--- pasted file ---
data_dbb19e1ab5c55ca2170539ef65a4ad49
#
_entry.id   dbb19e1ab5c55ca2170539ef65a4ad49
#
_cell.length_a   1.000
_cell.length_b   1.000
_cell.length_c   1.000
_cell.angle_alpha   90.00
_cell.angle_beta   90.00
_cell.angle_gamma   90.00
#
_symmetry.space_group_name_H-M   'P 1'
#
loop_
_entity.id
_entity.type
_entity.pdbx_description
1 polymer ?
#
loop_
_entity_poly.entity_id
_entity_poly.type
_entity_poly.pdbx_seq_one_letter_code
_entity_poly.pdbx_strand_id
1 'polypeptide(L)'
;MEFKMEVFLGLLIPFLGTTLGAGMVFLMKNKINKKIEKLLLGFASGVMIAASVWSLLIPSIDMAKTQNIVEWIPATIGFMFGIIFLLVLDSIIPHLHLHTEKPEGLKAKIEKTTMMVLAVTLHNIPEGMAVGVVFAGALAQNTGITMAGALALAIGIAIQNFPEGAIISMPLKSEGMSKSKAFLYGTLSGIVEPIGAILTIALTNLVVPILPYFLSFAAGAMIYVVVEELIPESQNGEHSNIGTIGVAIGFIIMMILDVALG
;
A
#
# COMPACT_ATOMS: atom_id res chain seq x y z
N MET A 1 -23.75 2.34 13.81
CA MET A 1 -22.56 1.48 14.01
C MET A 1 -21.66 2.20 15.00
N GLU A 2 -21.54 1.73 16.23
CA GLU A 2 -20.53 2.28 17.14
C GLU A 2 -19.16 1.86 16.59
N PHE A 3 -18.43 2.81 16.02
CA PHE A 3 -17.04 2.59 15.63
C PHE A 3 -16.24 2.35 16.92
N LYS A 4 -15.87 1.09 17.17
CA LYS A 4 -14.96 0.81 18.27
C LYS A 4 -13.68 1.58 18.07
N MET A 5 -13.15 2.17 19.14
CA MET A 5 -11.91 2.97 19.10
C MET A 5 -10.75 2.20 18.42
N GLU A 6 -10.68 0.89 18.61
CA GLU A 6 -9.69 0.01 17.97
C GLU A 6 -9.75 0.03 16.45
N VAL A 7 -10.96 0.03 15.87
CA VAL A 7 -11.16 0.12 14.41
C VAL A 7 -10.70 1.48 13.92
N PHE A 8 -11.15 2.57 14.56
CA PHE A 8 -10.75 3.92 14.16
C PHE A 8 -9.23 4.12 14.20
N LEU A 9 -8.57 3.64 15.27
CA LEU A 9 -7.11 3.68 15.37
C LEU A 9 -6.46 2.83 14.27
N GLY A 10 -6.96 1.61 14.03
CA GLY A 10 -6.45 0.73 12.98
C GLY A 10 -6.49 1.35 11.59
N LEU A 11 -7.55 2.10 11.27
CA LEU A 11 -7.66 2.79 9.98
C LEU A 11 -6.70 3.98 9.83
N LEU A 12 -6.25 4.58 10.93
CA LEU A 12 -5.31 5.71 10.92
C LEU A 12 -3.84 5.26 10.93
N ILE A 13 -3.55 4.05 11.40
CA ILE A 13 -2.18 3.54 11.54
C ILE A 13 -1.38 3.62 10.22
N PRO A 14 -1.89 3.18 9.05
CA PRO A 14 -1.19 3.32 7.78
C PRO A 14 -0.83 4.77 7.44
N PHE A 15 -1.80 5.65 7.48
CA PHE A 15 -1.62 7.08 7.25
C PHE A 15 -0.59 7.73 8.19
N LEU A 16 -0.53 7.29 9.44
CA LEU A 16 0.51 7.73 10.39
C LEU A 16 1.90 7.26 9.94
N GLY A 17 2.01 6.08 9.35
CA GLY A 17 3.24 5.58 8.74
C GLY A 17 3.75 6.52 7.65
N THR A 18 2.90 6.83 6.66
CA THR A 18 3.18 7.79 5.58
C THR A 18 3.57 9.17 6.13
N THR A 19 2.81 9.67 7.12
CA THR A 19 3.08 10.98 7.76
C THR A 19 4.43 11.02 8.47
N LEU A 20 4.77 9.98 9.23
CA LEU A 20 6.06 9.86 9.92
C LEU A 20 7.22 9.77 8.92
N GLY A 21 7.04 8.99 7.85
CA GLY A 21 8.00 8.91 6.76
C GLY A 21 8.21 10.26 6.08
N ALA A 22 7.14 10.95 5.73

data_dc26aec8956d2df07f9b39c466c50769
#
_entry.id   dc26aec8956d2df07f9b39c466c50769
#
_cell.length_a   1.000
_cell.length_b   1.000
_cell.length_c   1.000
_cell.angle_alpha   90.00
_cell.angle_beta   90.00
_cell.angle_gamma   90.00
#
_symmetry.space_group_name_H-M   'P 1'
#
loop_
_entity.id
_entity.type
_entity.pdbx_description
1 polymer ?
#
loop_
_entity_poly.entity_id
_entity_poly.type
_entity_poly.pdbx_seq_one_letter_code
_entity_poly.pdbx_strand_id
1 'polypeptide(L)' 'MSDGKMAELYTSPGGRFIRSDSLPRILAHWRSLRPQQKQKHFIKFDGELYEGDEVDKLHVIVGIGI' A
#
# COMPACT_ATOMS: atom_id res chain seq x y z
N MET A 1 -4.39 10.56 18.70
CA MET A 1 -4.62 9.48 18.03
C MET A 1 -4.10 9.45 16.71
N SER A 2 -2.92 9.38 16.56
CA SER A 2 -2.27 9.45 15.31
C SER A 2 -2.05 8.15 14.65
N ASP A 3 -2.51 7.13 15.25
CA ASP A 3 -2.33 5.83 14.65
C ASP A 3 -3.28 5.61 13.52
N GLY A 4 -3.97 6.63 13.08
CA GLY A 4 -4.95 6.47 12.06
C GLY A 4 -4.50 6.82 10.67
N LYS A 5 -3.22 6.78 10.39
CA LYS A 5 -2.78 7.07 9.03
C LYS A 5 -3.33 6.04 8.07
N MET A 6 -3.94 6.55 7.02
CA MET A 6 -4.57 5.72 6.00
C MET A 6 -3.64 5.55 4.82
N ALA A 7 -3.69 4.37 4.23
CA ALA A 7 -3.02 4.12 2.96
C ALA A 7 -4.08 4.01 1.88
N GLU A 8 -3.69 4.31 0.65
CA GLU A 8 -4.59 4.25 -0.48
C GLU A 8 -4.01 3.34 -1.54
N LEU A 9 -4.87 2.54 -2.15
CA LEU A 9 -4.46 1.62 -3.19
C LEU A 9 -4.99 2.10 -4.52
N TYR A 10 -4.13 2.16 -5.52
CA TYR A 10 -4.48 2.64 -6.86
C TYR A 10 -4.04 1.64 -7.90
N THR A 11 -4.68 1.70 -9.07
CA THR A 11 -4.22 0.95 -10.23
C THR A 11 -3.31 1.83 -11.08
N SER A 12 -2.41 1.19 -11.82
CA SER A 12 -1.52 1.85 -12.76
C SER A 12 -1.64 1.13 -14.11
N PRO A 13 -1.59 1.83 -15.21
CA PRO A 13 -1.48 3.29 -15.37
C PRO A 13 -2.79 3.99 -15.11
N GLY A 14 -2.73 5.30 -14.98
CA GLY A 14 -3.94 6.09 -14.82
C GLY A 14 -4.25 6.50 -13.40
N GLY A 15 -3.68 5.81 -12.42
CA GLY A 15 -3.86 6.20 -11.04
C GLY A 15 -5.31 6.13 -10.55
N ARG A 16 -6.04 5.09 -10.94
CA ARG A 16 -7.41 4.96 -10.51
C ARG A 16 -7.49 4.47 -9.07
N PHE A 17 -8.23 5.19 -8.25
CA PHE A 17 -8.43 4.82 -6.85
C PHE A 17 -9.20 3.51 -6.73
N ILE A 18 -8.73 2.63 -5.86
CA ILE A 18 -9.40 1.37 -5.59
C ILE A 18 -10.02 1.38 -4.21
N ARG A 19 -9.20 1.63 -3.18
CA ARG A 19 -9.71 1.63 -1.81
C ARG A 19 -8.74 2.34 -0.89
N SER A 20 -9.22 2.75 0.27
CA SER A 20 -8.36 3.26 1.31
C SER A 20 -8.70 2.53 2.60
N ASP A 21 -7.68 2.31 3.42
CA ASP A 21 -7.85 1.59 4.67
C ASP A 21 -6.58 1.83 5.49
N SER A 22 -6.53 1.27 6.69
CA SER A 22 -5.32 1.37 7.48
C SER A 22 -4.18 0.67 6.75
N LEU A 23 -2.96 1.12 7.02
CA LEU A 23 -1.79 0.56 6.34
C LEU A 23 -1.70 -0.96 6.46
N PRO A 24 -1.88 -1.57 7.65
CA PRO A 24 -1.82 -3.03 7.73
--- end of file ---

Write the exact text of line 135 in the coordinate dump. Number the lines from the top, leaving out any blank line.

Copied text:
CA LYS A 5 -2.78 7.07 9.03